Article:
Wednesday, 23 May 2012


Ganesh is one of my favourite Hindu gods.
As lord Shiva's first son he is considered a great protector and remover of obstacles. He is the Lord of Wisdom; a god for everyone big and small, rich and poor, educated and illiterate.
Ganesh's elephant head and figure portray different symbolic meanings.
One of his most striking features is his huge body which is symbolic of the cosmos, or the universe. Everything, from the heavens and the earth, including all the gods, mankind and all manifestations of nature are encompassed within it.
His elephant head symbolizes auspiciousness, great wisdom and strength, and all the qualities of the elephant are found in Ganesh. He is very strong, yet very gentle. He is also a vegetarian, which means he does not kill to eat.
His large ears represent continuous and intelligent listening.
His trunk represents OM, the sound from which the world was created.
His tusks represent dualities, right and wrong, good and bad, etc. One of his tusks is broken and symbolises one who has gone beyond the dualities, and has transcended balance and symmetry.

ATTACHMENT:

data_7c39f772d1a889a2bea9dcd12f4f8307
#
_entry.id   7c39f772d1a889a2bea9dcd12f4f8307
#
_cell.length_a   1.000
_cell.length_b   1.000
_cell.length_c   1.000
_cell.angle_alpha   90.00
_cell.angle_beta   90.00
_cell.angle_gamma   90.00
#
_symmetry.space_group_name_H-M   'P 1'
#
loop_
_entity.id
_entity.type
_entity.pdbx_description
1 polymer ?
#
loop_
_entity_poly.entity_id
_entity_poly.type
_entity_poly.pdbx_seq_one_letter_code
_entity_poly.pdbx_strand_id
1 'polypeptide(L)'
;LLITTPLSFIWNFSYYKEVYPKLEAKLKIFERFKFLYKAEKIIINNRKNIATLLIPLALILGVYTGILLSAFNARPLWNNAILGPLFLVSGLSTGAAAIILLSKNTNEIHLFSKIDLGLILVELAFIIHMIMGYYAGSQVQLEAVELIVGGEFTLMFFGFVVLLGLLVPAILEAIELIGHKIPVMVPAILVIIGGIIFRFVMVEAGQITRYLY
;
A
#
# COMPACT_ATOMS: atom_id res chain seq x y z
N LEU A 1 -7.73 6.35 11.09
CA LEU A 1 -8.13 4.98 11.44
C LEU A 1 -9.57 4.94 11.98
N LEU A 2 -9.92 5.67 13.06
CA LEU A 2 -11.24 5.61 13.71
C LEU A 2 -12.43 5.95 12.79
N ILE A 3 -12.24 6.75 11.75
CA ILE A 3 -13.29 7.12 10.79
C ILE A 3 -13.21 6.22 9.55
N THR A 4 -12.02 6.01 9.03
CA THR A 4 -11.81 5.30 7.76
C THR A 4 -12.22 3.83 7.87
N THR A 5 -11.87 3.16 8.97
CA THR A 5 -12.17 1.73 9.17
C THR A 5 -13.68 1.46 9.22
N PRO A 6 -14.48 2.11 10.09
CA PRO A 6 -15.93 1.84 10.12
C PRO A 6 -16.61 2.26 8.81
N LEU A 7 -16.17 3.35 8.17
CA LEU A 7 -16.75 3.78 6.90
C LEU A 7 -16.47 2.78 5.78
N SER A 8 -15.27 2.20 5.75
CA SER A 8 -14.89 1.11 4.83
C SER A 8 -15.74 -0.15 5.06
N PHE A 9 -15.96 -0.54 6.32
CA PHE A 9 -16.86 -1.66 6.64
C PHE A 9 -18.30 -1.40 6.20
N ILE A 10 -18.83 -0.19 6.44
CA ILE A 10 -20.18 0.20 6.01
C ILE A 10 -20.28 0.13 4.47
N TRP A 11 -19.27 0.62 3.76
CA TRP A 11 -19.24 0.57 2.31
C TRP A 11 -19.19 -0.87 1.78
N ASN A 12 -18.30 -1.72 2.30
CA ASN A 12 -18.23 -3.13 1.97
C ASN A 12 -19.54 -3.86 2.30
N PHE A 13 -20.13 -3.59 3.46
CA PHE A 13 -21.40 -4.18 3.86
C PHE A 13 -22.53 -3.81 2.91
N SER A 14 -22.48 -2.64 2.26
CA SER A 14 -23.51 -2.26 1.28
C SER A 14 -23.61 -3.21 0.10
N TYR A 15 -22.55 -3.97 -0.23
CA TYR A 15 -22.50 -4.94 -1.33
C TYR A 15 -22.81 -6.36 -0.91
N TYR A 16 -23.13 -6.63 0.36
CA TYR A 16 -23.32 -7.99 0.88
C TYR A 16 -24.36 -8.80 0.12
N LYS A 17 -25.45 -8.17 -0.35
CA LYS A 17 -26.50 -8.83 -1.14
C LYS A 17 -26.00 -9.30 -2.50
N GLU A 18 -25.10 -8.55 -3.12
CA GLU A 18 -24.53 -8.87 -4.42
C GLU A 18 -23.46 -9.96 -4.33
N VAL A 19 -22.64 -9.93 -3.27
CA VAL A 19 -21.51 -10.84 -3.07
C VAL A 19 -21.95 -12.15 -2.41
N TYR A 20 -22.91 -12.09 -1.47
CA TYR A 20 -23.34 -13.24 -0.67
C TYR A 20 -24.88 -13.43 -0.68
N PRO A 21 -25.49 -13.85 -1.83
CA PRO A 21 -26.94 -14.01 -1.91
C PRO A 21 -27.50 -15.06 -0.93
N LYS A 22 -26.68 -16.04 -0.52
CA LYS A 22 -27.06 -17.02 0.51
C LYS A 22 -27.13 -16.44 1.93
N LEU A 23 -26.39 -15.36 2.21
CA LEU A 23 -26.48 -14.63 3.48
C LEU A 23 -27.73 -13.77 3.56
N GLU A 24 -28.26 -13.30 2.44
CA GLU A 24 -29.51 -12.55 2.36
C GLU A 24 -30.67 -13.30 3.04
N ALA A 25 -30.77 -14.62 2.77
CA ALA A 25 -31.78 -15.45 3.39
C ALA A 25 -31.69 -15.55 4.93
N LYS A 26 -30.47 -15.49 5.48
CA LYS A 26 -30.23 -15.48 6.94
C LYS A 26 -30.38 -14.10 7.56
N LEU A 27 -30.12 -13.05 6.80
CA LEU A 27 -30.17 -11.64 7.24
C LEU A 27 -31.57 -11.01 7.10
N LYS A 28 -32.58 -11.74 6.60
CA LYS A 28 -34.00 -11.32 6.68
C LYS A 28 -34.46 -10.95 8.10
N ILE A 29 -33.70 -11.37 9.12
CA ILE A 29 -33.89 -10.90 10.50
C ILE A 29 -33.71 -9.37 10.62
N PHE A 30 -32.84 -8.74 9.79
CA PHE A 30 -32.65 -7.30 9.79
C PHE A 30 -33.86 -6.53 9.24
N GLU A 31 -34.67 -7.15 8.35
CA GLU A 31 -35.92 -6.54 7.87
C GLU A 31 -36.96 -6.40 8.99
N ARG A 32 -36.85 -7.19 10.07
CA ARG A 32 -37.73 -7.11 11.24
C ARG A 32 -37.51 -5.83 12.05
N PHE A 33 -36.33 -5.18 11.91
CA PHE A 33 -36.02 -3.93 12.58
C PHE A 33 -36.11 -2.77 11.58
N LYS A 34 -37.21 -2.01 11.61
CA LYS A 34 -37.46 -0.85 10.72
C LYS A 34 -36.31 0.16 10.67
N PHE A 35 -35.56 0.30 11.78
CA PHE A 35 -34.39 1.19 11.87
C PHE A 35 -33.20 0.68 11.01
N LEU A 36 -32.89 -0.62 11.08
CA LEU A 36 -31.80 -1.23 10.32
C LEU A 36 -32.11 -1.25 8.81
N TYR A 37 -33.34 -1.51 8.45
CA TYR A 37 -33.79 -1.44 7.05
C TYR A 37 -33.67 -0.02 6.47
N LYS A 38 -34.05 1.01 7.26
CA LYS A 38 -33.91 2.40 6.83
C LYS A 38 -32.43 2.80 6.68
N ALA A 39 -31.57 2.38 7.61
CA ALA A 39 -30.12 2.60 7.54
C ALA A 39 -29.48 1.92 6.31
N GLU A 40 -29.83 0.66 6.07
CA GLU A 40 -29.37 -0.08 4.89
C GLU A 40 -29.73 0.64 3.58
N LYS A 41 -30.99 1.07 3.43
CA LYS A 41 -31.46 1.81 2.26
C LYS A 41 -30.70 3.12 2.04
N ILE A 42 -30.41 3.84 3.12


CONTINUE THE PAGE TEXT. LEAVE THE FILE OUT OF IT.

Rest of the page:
His big mouth represents a good appetite and this certainly Ganesh has, but it also means his endless appetite for life.
Ganesh's vehicle is the mouse.A mouse, though tiny, is able to create havoc if set loose, and needs to be trained to be kept under control. It is often shown at Ganesh's feet, constantly nibbling away, symbolising the petty desires of men who nibble away their own being.
Ganesh is well known all over Asia, and relics of his images have been found as far away as Mexico and as far back as 1200 BC. But it is in India that he is most cherished and worshipped.
Painting a Ganesh when aware of all the symbolism is a meditation, a profound experience, not just an artistic representation.

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